The Fishamble Street Musick Hall in Dublin was abuzz with jittery electricity on 13 April 1742. The musical superstar George Frideric Handel was ready to present his oratorio Messiah to the public, and the audience reached a record 700 listeners. In fact, management had pleaded with “ladies to wear dresses without Hoops, and gentlemen were requested to remove their swords” in order to free up space for more patrons.
Handel and his music were not the only draw on this day, however, as the celebrated English singer and actress Susannah Maria Cibber, the sister of composer Thomas Arne, was to feature on stage as well. She was universally admired for her ability to move her audiences emotionally, but she was also involved in a rather scandalous marriage to actor Theophilus Cibber. Her husband was said to have been abusive and a big spender, “even selling off some of his wife’s wardrobe and personal effect to pay his creditors.” The couple had taken in a wealthy tenant named William Sloper, and it is said that Cibber forced his wife at gunpoint to sleep with Sloper in order to gather testimony for a lawsuit accusing Sloper of “assaulting, ravishing and carnally knowing his wife.” Cibber did win the court case, but in the event, Susannah and Sloper ran off together and had a daughter.
George Frideric Handel: Messiah “Part 1”
Once the performance got underway, “men and women in attendance sat mesmerized from the moment the tenor followed the mournful string overture with his piercing opening line: “Comfort ye, comfort ye my people, saith your God.” Soloists alternated with wave upon wave of chorus, until, near the midway point, Cibber intoned: “He was despised and rejected of men, a man of sorrows and acquainted with grief.” So moved was the Rev. Patrick Delany that he leapt to his feet and cried out: “Woman, for this be all thy sins forgiven thee!” The Dublin notices were full of praise for Cibber’s acting and her singing, with a critic writing, “What then must the mighty force of oratorical expression be, when conveyed to the heart with all the superadded powers and charms of musick? No person of sensibility, who has had the good fortune to hear Mrs Cibber sing the oratorio of the Messiah, will find it very difficult to give credit to accounts of the most wonderful effects produced from so powerful a union.”
George Frideric Handel: Messiah, “He was despised”
Handel had completed the score, to a libretto by Charles Jennens, in a breathtaking 24 days. From the beginning of the project Jennens was overjoyed and wrote to a friend, “I hope Handel will lay out his whole genius and skill upon it, that the composition may excel all his former compositions, as the subject excels every other subject.” There are several reasons why Handle selected the city of Dublin for the premiere of Messiah. For one, as a critic writes, “Handel had been downcast by the apathetic reception that London audiences had given his works the previous season. He did not want to risk another critical failure, especially with such an unorthodox piece.” Secondly, Handel had received an invitation from the Duke of Devonshire, who was serving as Lord Lieutenant of Ireland. In addition, Handel’s violinist friend Matthew Dubourg, was in Dublin as the Lord Lieutenant’s bandmaster. Thirdly, Dublin was one of the fastest-growing and most prosperous cities in Europe, “with a wealthy elite eager to display its sophistication and economic clout to stage a major cultural event.” To be sure, Handel did not inform Jennens as he wrote, “it was some mortification to me to hear that instead of performing Messiah here he has gone into Ireland with it.”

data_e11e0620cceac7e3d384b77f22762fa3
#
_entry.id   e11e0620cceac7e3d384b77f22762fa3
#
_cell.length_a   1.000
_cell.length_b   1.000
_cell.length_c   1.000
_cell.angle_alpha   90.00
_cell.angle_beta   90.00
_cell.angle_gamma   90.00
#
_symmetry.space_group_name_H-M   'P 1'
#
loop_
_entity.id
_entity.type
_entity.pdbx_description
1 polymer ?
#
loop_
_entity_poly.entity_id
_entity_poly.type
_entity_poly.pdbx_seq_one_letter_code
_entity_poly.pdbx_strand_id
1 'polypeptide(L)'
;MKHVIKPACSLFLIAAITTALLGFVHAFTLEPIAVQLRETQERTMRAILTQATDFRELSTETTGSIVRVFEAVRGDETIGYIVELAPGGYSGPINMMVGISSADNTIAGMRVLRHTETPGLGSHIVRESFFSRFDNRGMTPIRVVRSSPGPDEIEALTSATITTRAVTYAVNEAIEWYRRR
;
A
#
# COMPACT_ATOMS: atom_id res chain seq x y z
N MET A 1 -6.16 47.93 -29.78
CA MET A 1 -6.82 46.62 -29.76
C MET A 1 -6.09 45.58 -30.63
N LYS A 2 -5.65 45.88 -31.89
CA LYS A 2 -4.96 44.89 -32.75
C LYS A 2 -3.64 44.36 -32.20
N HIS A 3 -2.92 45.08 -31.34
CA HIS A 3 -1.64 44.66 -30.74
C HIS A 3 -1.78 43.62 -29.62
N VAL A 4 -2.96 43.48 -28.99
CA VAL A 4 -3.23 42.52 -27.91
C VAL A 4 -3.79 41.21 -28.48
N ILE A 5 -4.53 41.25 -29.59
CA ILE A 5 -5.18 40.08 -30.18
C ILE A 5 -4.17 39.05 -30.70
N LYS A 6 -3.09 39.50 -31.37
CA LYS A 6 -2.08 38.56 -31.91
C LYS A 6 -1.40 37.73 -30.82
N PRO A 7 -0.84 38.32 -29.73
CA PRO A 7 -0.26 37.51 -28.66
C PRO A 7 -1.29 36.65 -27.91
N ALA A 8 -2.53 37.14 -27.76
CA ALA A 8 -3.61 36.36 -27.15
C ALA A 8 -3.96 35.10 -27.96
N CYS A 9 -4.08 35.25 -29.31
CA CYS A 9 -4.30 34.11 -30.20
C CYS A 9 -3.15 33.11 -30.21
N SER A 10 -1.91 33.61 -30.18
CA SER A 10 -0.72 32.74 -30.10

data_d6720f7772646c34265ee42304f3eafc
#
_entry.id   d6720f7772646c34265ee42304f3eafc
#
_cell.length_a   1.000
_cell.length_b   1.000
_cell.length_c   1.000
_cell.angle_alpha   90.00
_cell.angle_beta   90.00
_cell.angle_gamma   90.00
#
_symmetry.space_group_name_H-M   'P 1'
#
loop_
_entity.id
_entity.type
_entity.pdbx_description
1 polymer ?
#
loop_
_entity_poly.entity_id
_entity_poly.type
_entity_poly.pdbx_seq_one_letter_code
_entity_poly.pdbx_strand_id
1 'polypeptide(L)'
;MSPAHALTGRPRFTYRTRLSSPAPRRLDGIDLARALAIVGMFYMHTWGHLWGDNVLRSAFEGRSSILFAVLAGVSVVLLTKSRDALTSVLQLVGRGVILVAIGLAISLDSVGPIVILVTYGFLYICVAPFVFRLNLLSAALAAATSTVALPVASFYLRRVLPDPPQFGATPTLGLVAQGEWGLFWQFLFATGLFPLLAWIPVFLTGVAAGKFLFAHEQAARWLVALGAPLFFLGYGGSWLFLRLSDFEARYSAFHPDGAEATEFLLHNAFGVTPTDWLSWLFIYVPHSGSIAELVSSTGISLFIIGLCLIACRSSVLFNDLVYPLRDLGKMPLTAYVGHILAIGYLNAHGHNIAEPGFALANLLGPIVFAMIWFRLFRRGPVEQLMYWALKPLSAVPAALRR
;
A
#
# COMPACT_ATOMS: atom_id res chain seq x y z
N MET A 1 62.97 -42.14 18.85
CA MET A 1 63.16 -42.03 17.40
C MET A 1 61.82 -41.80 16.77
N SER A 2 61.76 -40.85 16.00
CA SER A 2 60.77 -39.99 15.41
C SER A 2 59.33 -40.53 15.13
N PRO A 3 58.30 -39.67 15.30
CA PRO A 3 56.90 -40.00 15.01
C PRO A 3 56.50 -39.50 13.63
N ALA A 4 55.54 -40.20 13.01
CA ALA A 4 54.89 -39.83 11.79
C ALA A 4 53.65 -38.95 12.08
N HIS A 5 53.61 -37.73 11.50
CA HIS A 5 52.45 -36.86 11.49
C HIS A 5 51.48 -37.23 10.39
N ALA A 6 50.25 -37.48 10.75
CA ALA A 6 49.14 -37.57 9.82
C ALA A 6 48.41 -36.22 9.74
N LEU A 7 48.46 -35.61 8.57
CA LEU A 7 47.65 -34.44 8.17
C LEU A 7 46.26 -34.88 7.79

George Frideric Handel: Messiah, HWV 56 (1751 Version) (Henry Jenkinson, treble; Otta Jones, treble; Robert Brooks, treble; Iestyn Davies, counter-tenor; Toby Spence, tenor; Eamonn Dougan, bass; Oxford New College Choir; Academy of Ancient Music; Edward Higginbottom, cond.)
Handel arrived in Dublin on 18 November 1741, and he arranged a subscription series of six concerts, immediately followed by a second series. By early March, Handel was scouting for locations and was given permission to use the choirs of two cathedrals for the occasion. The performing forces totaled sixteen men and sixteen boy choristers, and the women soloists were Christina Maria Avoglio, and Susannah Cibber. To accommodate the range of his singers, Handel made some last minute alterations, and the premiere performance in Fishamble Street Hall was announced for 12 April, but eventually given one day later. The premiere benefitted three charities, and it earned unanimous praise from the assembled press. “Words are wanting to express the exquisite delight it afforded to the admiring and crowded Audience.”
Handel remained in Dublin for four months after the premiere, and he organized a second performance of Messiah on 3 June. Even more impressive, the success in Dublin was quickly repeated in London, particularly in the chapel of the Foundling Hospital. Messiah became Handel’s best-known composition and Mozart re-orchestrated the work in 1789, insisting that “any alterations to Handel’s score should not be interpreted as an effort to improve the music.” And Beethoven famously proclaimed Handel to be the “greatest composer that ever lived.”
For more of the best in classical music, sign up to our E-Newsletter
George Frideric Handel: Messiah “Part 3”